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Lee, Christine Kim-eng
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Conducted in the context of learning monohybrid inheritance (a biological phenomenon explained by multi-level concepts), this entire study focused on the examination of one design assumption (i.e., students’ prerequisite knowledge) and two design decisions (i.e., collaborative participation structure and teacher-led compare and contrast) of the Productive Failure (PF) learning design which consisted of a generation and exploration (G&E) phase, followed by a consolidation and knowledge assembly (CKA) phase.

A total of 399 ninth- and 10th–grade students from a secondary school in Singapore participated in this study. Two Biology teachers from the same school and I were also involved. The nonequivalent control group design was adopted and the entire research study adhered to the following general research procedures, that is, pretest, study implementation (with inclusion of self-reported mental effort and lesson engagement surveys), and posttest.

The outcomes from the first study on provision of prerequisite knowledge showed that students, with prior instruction on relevant micro-level concepts, were able to generate more diverse RSMs. However, the RSM diversity did not confer upon students any learning advantage, and one possible reason could be the activation of inappropriate conceptions during the G&E phase that were not adequately addressed by the teacher’s direct instruction.

Based on the second study on provision of prerequisite knowledge, it was found that being part of any participation structure (i.e., individual or collaborative engagement) enabled students to generate and explore diverse concepts and elaborations (at both macro- and micro-levels) to a similar extent. Despite the similar generation and exploration capacity, the students individually engaged in the G&E phase were better able to apply their acquired concepts to solving advanced problems. Such outcomes could have arisen from certain social (e.g., downward matching) and/or cognitive factors (e.g., idea fixation) found in the collaborative participation structure that might have upset students’ overall learning.

The final study demonstrated that students, engaged in teacher-led compare and contrast, were significantly better in the acquisition of the targeted concepts, which may be attributed to having a teacher who is better at discerning critical conceptual features, explaining and elaborating on these various conceptual features, and further help in organizing and assembling them into the targeted conceptions. Although teacher-led C&C was significantly better for conceptual acquisition, the study further ascertained if the design of the student-led C&C activity could also be enhanced for learning. It was found that the further inclusion of support provisions (e.g., collaborative participation structure or teacher feedback) for the student-led C&C activity might not be necessary, as long as there is prior exposure to key conceptual features.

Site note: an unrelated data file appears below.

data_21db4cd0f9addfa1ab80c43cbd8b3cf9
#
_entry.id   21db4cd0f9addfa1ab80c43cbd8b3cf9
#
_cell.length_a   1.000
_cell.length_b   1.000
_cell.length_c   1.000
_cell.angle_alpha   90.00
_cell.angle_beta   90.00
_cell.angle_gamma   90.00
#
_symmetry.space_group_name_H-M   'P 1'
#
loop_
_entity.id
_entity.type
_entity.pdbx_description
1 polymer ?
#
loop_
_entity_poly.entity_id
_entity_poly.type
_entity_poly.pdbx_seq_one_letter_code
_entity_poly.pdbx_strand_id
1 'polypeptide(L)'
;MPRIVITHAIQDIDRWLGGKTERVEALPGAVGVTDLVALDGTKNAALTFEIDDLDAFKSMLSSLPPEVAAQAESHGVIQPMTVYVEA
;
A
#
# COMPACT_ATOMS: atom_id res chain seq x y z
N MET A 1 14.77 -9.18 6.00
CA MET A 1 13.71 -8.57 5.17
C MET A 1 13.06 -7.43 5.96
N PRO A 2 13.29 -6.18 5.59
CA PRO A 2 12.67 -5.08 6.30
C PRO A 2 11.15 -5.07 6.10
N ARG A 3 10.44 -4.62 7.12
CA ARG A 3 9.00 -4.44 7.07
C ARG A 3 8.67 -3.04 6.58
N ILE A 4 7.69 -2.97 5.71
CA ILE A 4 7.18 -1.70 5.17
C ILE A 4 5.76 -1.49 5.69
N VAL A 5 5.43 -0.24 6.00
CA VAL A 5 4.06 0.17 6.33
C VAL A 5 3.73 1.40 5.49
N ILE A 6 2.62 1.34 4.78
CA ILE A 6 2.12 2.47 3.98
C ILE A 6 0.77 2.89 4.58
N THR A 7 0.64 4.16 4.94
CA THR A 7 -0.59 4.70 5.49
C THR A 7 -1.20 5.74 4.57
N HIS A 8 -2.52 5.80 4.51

The collective outcomes from all three studies suggested that the PF learning design, in the context of a multi-level conceptual scientific phenomenon, might need further design considerations (e.g. teacher-led lecture on targeted concepts during the CKA phase that emphasizes key conceptual connections). However, the generalizability of these further design considerations might be further constrained by certain limitations (e.g., small sample size) found in the study. Some future work that extends from this research may entail the examination of various support structures (possibly infused into the G&E phase) on students’ overall learning from PF.
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LB1027.23 Toh
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Appears in Collections:Doctor of Philosophy (Ph.D.)

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